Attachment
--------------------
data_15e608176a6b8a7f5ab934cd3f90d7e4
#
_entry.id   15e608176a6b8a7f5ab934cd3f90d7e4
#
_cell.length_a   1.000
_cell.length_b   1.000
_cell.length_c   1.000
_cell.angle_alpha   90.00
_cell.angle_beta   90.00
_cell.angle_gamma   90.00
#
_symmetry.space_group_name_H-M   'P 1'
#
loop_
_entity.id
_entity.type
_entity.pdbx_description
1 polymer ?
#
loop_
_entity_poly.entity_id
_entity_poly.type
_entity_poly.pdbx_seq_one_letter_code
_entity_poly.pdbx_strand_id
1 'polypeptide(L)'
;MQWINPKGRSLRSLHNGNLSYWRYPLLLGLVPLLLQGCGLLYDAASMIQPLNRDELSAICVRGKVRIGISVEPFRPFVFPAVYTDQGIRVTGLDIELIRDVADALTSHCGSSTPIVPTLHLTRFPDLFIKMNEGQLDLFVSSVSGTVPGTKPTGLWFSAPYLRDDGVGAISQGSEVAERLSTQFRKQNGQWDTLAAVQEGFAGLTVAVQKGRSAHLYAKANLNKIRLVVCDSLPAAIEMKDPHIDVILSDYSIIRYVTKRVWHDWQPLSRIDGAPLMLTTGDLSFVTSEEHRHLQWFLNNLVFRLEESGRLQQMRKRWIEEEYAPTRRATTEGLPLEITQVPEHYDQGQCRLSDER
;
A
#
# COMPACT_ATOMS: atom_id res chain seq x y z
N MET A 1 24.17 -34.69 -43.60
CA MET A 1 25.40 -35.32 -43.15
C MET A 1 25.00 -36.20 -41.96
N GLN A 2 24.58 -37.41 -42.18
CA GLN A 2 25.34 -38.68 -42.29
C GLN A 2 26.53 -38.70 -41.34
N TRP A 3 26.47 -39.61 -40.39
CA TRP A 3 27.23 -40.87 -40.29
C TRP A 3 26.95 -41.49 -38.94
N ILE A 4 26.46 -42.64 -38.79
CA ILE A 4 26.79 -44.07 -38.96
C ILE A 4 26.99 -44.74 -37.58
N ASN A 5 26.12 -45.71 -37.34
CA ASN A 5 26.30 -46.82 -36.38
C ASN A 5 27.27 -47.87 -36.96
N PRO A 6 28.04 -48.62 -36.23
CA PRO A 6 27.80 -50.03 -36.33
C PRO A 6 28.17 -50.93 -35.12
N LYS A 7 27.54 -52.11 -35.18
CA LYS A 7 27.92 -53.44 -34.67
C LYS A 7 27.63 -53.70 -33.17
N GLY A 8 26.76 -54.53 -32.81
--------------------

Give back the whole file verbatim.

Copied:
data_15e608176a6b8a7f5ab934cd3f90d7e4
#
_entry.id   15e608176a6b8a7f5ab934cd3f90d7e4
#
_cell.length_a   1.000
_cell.length_b   1.000
_cell.length_c   1.000
_cell.angle_alpha   90.00
_cell.angle_beta   90.00
_cell.angle_gamma   90.00
#
_symmetry.space_group_name_H-M   'P 1'
#
loop_
_entity.id
_entity.type
_entity.pdbx_description
1 polymer ?
#
loop_
_entity_poly.entity_id
_entity_poly.type
_entity_poly.pdbx_seq_one_letter_code
_entity_poly.pdbx_strand_id
1 'polypeptide(L)'
;MQWINPKGRSLRSLHNGNLSYWRYPLLLGLVPLLLQGCGLLYDAASMIQPLNRDELSAICVRGKVRIGISVEPFRPFVFPAVYTDQGIRVTGLDIELIRDVADALTSHCGSSTPIVPTLHLTRFPDLFIKMNEGQLDLFVSSVSGTVPGTKPTGLWFSAPYLRDDGVGAISQGSEVAERLSTQFRKQNGQWDTLAAVQEGFAGLTVAVQKGRSAHLYAKANLNKIRLVVCDSLPAAIEMKDPHIDVILSDYSIIRYVTKRVWHDWQPLSRIDGAPLMLTTGDLSFVTSEEHRHLQWFLNNLVFRLEESGRLQQMRKRWIEEEYAPTRRATTEGLPLEITQVPEHYDQGQCRLSDER
;
A
#
# COMPACT_ATOMS: atom_id res chain seq x y z
N MET A 1 24.17 -34.69 -43.60
CA MET A 1 25.40 -35.32 -43.15
C MET A 1 25.00 -36.20 -41.96
N GLN A 2 24.58 -37.41 -42.18
CA GLN A 2 25.34 -38.68 -42.29
C GLN A 2 26.53 -38.70 -41.34
N TRP A 3 26.47 -39.61 -40.39
CA TRP A 3 27.23 -40.87 -40.29
C TRP A 3 26.95 -41.49 -38.94
N ILE A 4 26.46 -42.64 -38.79
CA ILE A 4 26.79 -44.07 -38.96
C ILE A 4 26.99 -44.74 -37.58
N ASN A 5 26.12 -45.71 -37.34
CA ASN A 5 26.30 -46.82 -36.38
C ASN A 5 27.27 -47.87 -36.96
N PRO A 6 28.04 -48.62 -36.23
CA PRO A 6 27.80 -50.03 -36.33
C PRO A 6 28.17 -50.93 -35.12
N LYS A 7 27.54 -52.11 -35.18
CA LYS A 7 27.92 -53.44 -34.67
C LYS A 7 27.63 -53.70 -33.17
N GLY A 8 26.76 -54.53 -32.81